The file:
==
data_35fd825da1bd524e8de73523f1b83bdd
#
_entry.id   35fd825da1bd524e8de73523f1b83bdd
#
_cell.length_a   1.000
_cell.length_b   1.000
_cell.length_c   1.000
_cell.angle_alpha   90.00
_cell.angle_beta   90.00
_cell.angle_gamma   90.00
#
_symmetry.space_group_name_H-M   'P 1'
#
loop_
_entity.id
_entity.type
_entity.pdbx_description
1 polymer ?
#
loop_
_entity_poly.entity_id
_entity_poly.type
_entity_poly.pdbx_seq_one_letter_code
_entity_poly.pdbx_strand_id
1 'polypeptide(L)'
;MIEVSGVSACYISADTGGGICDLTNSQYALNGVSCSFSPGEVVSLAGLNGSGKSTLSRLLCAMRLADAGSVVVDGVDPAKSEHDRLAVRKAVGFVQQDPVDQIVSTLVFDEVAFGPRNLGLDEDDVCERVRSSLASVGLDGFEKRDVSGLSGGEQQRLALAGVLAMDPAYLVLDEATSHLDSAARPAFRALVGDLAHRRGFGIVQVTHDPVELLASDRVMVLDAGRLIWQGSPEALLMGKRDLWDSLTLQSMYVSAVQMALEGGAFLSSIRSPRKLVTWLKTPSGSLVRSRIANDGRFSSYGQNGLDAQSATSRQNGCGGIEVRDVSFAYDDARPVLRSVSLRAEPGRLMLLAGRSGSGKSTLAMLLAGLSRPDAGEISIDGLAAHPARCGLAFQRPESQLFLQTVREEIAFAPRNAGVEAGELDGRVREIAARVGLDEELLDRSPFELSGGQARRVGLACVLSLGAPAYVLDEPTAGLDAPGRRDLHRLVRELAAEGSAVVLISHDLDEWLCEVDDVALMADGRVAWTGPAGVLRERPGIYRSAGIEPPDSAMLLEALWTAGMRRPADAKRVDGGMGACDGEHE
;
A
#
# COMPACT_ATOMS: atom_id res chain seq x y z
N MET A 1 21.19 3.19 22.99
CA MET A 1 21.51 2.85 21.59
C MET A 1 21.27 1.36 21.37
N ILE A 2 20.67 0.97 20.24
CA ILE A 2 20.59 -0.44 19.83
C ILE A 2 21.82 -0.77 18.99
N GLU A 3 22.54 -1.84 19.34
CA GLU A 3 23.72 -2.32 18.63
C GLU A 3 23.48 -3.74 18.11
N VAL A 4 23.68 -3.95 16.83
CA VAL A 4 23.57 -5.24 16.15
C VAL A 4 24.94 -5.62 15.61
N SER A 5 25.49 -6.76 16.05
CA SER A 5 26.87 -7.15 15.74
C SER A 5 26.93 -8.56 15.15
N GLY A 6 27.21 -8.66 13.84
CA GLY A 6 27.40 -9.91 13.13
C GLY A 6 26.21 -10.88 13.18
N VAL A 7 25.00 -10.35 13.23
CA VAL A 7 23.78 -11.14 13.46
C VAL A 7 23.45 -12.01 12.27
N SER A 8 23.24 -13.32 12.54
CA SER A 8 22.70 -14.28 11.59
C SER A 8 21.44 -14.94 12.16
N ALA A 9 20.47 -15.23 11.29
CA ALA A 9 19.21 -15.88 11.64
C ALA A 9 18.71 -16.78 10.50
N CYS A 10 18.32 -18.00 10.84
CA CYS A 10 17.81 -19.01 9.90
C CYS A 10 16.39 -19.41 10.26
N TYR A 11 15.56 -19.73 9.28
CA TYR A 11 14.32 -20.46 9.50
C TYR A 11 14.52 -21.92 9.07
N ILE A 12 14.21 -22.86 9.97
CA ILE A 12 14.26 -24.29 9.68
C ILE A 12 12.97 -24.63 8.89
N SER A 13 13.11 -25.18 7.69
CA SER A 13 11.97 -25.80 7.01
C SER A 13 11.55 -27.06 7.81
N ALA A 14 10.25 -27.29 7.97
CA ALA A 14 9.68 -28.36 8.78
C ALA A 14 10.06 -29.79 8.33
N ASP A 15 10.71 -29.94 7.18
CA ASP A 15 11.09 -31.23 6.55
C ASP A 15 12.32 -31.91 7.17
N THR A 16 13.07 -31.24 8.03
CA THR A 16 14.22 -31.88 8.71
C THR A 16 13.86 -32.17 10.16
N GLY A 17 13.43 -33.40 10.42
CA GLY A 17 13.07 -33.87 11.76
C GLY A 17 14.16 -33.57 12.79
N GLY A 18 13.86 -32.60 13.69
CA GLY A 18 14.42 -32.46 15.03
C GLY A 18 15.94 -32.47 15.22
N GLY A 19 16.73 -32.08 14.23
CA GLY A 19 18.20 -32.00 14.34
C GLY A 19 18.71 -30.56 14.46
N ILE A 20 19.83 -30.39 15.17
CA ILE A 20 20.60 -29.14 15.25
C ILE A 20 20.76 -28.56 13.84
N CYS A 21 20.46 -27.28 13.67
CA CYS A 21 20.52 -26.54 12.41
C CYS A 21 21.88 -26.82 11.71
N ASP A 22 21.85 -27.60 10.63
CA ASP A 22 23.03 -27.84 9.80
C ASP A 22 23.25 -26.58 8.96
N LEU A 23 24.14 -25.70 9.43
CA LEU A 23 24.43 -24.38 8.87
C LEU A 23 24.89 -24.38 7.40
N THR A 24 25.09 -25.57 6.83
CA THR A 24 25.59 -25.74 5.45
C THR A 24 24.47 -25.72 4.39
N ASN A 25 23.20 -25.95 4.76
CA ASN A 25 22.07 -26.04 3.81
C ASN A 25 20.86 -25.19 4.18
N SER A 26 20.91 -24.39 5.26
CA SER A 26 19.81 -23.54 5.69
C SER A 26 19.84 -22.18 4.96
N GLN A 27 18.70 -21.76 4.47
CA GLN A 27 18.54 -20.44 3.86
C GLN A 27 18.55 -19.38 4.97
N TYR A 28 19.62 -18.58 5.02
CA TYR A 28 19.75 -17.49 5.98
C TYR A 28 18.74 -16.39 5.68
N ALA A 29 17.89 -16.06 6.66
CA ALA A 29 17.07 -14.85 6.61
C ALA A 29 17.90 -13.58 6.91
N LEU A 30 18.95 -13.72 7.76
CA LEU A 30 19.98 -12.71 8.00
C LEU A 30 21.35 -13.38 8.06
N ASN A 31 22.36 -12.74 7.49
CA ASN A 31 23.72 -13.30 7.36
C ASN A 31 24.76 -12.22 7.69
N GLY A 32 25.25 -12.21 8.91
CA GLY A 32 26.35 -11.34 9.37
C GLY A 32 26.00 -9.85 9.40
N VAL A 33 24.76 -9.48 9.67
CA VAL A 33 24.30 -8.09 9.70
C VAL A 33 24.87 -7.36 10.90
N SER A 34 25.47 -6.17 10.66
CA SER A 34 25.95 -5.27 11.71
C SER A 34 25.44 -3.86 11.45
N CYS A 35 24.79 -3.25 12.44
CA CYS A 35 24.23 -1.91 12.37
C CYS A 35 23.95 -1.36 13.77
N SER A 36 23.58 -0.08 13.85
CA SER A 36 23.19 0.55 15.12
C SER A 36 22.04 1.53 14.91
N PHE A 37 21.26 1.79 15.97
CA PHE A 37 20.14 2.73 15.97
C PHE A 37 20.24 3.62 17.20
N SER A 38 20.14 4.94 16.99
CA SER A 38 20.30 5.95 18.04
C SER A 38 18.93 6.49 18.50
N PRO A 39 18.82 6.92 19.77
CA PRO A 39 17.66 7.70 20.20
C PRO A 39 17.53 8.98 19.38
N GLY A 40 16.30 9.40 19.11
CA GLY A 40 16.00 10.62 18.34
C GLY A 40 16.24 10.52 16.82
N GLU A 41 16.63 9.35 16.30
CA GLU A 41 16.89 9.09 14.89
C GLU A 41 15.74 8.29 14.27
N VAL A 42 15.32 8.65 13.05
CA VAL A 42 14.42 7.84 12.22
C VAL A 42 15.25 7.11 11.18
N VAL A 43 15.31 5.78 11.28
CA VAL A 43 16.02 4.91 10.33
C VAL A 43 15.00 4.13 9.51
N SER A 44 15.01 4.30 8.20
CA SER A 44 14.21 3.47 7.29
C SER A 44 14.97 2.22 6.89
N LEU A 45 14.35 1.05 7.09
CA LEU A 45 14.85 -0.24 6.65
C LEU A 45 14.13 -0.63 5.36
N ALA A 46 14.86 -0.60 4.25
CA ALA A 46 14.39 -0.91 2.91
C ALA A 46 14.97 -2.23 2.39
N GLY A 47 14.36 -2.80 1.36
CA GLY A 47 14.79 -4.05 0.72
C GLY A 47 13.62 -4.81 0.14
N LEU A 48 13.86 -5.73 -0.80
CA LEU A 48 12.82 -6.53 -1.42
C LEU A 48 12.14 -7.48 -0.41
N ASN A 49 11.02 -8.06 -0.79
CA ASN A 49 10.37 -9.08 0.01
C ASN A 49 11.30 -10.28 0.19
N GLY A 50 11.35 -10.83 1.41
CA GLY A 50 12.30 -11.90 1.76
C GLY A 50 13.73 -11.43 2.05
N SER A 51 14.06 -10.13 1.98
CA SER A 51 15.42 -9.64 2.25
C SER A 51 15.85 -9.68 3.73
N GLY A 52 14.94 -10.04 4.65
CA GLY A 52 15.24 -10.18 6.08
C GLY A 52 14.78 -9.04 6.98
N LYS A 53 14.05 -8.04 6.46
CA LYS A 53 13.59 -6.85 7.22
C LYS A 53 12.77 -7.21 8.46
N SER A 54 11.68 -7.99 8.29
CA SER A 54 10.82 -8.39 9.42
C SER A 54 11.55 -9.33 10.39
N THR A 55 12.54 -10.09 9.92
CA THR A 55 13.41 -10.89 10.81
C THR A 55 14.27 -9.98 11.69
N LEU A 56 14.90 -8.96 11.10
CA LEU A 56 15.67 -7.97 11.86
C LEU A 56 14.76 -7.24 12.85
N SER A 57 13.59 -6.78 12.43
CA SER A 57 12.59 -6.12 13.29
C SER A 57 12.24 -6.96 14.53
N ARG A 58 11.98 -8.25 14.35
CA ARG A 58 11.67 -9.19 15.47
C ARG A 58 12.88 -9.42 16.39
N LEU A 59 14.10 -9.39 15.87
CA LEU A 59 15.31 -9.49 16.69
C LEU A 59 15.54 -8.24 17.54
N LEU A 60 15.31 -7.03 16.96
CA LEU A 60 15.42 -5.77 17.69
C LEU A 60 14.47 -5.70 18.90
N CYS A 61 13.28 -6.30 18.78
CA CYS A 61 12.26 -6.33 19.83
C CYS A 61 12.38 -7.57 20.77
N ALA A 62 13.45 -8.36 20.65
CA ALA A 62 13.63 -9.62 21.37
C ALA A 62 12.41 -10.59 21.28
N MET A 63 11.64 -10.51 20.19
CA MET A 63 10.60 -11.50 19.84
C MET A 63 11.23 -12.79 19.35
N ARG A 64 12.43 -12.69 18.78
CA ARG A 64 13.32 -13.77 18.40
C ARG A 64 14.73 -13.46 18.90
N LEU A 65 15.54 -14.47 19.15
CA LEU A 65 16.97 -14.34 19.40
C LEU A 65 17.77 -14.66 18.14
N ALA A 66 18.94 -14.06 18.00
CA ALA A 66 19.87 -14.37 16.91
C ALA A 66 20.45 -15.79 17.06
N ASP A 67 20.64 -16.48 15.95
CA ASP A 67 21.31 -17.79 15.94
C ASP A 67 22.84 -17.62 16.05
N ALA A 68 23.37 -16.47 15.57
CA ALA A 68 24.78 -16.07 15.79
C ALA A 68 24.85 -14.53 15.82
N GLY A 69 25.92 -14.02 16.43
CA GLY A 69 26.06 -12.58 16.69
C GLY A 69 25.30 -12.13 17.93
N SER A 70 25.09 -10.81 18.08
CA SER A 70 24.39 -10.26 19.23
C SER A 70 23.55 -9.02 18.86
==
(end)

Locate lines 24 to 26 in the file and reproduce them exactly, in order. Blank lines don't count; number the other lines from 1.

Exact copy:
_entity_poly.pdbx_strand_id
1 'polypeptide(L)'
;MIEVSGVSACYISADTGGGICDLTNSQYALNGVSCSFSPGEVVSLAGLNGSGKSTLSRLLCAMRLADAGSVVVDGVDPAKSEHDRLAVRKAVGFVQQDPVDQIVSTLVFDEVAFGPRNLGLDEDDVCERVRSSLASVGLDGFEKRDVSGLSGGEQQRLALAGVLAMDPAYLVLDEATSHLDSAARPAFRALVGDLAHRRGFGIVQVTHDPVELLASDRVMVLDAGRLIWQGSPEALLMGKRDLWDSLTLQSMYVSAVQMALEGGAFLSSIRSPRKLVTWLKTPSGSLVRSRIANDGRFSSYGQNGLDAQSATSRQNGCGGIEVRDVSFAYDDARPVLRSVSLRAEPGRLMLLAGRSGSGKSTLAMLLAGLSRPDAGEISIDGLAAHPARCGLAFQRPESQLFLQTVREEIAFAPRNAGVEAGELDGRVREIAARVGLDEELLDRSPFELSGGQARRVGLACVLSLGAPAYVLDEPTAGLDAPGRRDLHRLVRELAAEGSAVVLISHDLDEWLCEVDDVALMADGRVAWTGPAGVLRERPGIYRSAGIEPPDSAMLLEALWTAGMRRPADAKRVDGGMGACDGEHE